A recital by Evgeny Kissin is an unmissable event in my calendar. We have covered every one of his performances presented by Washington Performing Arts Society, generally every other year, last in 2013 and going back to 2007 and 2005. Nothing prepared me, however, for the sensation offered by his latest performance, a concert of solo piano music by Jewish composers, presented by the series Pro Musica Hebraica and the Kennedy Center in the Concert Hall on Monday night. In a noble and out-sized gesture, Kissin took public note of his recent embrace of Israeli citizenship by having this program be his first concert in the United States since that decision became official. In between performances of this mostly obscure music, Kissin made the unprecedented choice of reciting some of his favorite Yiddish poetry.
The musical part, of course, was inspired, imposing, and diverting. Kissin is the sort of player who can make lesser music sound better than it might deserve, but the four selections on this concert all seemed to stand on their own. Ernest Bloch's piano sonata (op. 40, from 1935), heard in recordings up to this point, struck my ear as a little formless and wandering. It needed a virtuoso like Kissin to bring it to life, putting all of its various colors and influences (Debussy and Prokofiev, especially) in line, especially the opening of the central slow movement, where a vista into a whole new sound world opened up, and the brutal, but not overly fast, march of the finale. Mikhail Milner's Farn opsheyd (Kleyne rapsodie), from 1930, was a little Chopinesque in style, rather chromatic, an example of a piece that is not all that engaging made to shine on a beautiful wrist.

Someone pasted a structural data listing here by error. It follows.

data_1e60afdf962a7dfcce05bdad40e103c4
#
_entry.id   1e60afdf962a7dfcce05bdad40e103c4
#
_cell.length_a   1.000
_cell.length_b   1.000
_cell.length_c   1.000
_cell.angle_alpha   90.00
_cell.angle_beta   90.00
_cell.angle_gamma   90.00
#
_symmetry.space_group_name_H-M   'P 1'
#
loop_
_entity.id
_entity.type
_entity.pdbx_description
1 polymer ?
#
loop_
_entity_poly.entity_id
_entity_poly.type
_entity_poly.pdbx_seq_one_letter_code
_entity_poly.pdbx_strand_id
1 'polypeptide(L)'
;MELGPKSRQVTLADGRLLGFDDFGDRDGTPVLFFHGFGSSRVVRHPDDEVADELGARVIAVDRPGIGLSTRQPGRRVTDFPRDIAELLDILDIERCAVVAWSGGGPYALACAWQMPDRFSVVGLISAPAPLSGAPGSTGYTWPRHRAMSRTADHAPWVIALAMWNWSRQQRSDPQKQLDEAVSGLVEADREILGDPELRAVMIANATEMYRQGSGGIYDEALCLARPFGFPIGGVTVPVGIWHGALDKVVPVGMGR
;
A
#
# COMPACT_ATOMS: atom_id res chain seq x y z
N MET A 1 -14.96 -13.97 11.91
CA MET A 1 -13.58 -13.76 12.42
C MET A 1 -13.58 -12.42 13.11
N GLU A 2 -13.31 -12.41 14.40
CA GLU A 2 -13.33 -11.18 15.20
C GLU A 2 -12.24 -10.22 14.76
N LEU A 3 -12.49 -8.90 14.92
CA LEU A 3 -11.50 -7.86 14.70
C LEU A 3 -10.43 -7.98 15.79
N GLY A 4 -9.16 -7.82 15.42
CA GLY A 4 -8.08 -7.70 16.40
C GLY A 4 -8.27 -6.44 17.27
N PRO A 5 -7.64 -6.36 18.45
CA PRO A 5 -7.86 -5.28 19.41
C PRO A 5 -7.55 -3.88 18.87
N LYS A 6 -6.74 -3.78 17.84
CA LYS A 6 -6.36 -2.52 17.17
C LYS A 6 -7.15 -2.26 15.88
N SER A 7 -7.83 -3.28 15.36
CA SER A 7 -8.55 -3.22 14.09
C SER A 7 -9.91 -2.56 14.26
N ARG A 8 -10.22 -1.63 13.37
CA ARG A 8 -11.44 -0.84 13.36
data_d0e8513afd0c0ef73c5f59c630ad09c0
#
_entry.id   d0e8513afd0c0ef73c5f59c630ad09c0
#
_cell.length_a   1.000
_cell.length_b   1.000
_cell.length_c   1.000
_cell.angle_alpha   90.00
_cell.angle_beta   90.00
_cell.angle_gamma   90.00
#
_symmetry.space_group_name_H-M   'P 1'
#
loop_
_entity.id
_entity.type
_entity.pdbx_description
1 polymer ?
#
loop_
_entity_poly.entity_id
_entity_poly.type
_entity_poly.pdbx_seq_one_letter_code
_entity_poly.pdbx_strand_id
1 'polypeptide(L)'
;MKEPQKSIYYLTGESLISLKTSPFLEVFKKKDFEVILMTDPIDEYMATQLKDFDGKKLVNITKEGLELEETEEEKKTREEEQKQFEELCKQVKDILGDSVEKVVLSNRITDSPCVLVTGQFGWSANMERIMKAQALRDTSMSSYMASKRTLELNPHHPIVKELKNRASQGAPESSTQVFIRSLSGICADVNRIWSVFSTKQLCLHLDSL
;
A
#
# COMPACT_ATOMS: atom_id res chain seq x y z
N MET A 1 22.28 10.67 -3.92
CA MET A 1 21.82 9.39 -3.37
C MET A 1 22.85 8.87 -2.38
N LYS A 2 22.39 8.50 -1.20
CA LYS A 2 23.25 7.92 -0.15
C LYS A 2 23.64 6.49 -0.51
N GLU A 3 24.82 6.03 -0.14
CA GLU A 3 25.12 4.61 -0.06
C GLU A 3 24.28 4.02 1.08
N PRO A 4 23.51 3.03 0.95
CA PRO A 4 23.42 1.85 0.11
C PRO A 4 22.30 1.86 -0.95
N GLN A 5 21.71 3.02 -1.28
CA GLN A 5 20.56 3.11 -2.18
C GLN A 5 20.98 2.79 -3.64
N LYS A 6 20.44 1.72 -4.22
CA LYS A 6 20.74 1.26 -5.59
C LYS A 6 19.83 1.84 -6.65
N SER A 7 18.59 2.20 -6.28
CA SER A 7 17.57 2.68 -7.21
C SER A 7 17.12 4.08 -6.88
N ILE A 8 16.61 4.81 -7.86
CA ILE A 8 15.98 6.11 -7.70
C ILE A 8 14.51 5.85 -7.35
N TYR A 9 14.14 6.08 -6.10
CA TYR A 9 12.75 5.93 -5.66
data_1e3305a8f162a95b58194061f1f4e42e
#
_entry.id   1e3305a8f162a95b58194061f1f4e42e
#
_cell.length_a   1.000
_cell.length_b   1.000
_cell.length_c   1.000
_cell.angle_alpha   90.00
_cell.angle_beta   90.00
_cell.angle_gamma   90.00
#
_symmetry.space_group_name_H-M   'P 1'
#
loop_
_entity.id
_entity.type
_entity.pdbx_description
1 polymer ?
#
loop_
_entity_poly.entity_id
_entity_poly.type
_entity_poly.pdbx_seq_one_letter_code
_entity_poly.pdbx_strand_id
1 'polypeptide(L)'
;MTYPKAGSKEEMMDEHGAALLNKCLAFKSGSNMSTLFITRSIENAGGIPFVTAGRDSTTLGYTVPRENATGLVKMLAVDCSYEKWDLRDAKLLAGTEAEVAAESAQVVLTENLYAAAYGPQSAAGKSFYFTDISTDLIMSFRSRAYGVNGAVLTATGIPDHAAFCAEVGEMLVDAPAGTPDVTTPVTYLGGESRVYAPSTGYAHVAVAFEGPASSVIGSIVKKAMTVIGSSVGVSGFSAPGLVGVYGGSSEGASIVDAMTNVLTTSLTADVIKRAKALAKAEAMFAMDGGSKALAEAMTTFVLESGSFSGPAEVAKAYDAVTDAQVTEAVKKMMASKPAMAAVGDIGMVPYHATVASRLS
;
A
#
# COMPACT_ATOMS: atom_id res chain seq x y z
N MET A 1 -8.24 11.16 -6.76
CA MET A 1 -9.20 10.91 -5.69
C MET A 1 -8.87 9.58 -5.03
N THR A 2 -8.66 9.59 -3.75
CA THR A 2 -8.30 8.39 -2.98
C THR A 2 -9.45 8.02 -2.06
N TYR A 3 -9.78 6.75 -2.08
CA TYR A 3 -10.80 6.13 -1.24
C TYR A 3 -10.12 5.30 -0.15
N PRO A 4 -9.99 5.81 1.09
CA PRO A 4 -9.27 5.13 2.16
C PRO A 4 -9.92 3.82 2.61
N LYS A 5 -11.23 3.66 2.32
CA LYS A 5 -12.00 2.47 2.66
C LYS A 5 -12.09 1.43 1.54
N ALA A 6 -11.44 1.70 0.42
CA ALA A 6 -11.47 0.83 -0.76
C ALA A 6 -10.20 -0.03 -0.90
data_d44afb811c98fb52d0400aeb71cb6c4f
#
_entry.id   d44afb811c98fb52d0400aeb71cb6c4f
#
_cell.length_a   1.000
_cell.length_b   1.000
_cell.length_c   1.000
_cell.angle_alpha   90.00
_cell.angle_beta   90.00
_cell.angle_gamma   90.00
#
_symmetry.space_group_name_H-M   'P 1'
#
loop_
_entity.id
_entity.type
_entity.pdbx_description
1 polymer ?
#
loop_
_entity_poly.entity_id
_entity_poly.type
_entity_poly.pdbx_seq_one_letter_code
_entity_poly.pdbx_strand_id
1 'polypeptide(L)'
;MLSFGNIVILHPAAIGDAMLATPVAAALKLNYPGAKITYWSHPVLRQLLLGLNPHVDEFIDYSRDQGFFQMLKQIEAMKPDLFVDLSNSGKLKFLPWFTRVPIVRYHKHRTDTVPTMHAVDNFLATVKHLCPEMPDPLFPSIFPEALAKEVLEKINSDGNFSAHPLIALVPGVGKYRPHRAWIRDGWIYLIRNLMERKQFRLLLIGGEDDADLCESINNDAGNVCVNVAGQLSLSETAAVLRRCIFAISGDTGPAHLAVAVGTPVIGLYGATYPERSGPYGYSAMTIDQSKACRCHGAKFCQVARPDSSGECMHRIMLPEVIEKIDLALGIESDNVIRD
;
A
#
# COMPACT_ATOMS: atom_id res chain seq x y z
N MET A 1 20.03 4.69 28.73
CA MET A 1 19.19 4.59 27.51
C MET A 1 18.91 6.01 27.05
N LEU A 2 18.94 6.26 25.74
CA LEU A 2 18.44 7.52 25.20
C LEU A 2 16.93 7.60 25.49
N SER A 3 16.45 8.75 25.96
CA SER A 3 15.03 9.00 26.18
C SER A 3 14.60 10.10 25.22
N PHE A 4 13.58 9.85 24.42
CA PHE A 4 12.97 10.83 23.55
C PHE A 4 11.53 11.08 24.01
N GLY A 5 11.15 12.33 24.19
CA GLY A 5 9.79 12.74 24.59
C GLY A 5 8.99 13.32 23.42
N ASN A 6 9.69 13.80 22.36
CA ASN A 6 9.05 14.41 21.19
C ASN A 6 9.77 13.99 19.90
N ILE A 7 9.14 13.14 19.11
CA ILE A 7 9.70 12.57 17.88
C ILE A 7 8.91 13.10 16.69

Anne Midgette, Evgeny Kissin plays forgotten composers and declaims poetry in stunning performance (Washington Post, February 26)
---, Kissin offers Jewish composers, Yiddish poets in striking concert departure (Washington Post, February 22)
John Podhoretz, Overwhelmed and Awed at the Kennedy Center (Commentary, February 25)
As striking as the music was, though, it was the recitation of the poetry, happily with English surtitles provided, that dashed all expectations. In addition to his rigorous concert schedule, Kissin enjoys making his own art and poetry as hobbies, so I have heard. Even so, he recited with what seemed only a couple of minor hesitations, and in a way that was emotive, entertaining, and always diverting (see and hear an excerpt). The poetry, none of which I had ever read or heard before, also afforded major discoveries: the longer, more lyrical works of Haim Bialik (1873-1934), and the shorter, more bleak and dark-humored poems of Isaac Peretz (1852-1915). We had hopes of hearing one of Kissin's own poems when he walked out for a single encore, but instead he recited Die Freid fun Yiddishen Vort (The Joy of the Yiddish Word, 1961) by Yankev Glatshteyn, a fitting end to an extraordinary evening, in which that very joy was passed from heart to heart.